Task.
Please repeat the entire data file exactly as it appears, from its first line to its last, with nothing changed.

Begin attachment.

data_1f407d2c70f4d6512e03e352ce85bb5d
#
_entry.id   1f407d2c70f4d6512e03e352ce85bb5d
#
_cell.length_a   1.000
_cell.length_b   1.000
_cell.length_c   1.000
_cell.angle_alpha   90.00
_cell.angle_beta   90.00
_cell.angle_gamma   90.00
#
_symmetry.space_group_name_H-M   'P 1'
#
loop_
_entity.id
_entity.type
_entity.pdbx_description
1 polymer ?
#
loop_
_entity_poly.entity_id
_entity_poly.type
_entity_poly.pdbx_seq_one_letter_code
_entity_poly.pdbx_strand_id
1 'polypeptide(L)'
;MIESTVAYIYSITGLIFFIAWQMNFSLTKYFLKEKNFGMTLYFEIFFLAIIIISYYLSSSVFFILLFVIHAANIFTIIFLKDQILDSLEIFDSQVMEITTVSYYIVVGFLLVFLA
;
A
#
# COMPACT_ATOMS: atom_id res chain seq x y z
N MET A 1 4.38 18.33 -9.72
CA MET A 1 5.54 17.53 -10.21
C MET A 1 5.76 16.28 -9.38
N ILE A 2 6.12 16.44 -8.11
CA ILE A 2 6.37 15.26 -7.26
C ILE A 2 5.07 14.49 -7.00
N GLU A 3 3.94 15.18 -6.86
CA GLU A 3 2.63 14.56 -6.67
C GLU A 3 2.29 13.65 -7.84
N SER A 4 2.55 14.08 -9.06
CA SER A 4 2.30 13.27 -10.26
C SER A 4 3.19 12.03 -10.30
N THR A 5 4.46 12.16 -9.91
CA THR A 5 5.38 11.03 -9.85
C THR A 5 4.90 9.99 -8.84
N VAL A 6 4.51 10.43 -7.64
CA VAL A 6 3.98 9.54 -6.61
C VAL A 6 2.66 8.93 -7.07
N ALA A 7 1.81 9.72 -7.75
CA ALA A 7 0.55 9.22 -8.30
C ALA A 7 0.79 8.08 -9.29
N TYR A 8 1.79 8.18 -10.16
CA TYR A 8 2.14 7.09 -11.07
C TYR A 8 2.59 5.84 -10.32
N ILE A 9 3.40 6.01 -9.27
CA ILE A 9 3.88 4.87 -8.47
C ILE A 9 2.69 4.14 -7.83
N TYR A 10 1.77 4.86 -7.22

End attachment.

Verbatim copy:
data_1f407d2c70f4d6512e03e352ce85bb5d
#
_entry.id   1f407d2c70f4d6512e03e352ce85bb5d
#
_cell.length_a   1.000
_cell.length_b   1.000
_cell.length_c   1.000
_cell.angle_alpha   90.00
_cell.angle_beta   90.00
_cell.angle_gamma   90.00
#
_symmetry.space_group_name_H-M   'P 1'
#
loop_
_entity.id
_entity.type
_entity.pdbx_description
1 polymer ?
#
loop_
_entity_poly.entity_id
_entity_poly.type
_entity_poly.pdbx_seq_one_letter_code
_entity_poly.pdbx_strand_id
1 'polypeptide(L)'
;MIESTVAYIYSITGLIFFIAWQMNFSLTKYFLKEKNFGMTLYFEIFFLAIIIISYYLSSSVFFILLFVIHAANIFTIIFLKDQILDSLEIFDSQVMEITTVSYYIVVGFLLVFLA
;
A
#
# COMPACT_ATOMS: atom_id res chain seq x y z
N MET A 1 4.38 18.33 -9.72
CA MET A 1 5.54 17.53 -10.21
C MET A 1 5.76 16.28 -9.38
N ILE A 2 6.12 16.44 -8.11
CA ILE A 2 6.37 15.26 -7.26
C ILE A 2 5.07 14.49 -7.00
N GLU A 3 3.94 15.18 -6.86
CA GLU A 3 2.63 14.56 -6.67
C GLU A 3 2.29 13.65 -7.84
N SER A 4 2.55 14.08 -9.06
CA SER A 4 2.30 13.27 -10.26
C SER A 4 3.19 12.03 -10.30
N THR A 5 4.46 12.16 -9.91
CA THR A 5 5.38 11.03 -9.85
C THR A 5 4.90 9.99 -8.84
N VAL A 6 4.51 10.43 -7.64
CA VAL A 6 3.98 9.54 -6.61
C VAL A 6 2.66 8.93 -7.07
N ALA A 7 1.81 9.72 -7.75
CA ALA A 7 0.55 9.22 -8.30
C ALA A 7 0.79 8.08 -9.29
N TYR A 8 1.79 8.18 -10.16
CA TYR A 8 2.14 7.09 -11.07
C TYR A 8 2.59 5.84 -10.32
N ILE A 9 3.40 6.01 -9.27
CA ILE A 9 3.88 4.87 -8.47
C ILE A 9 2.69 4.14 -7.83
N TYR A 10 1.77 4.86 -7.22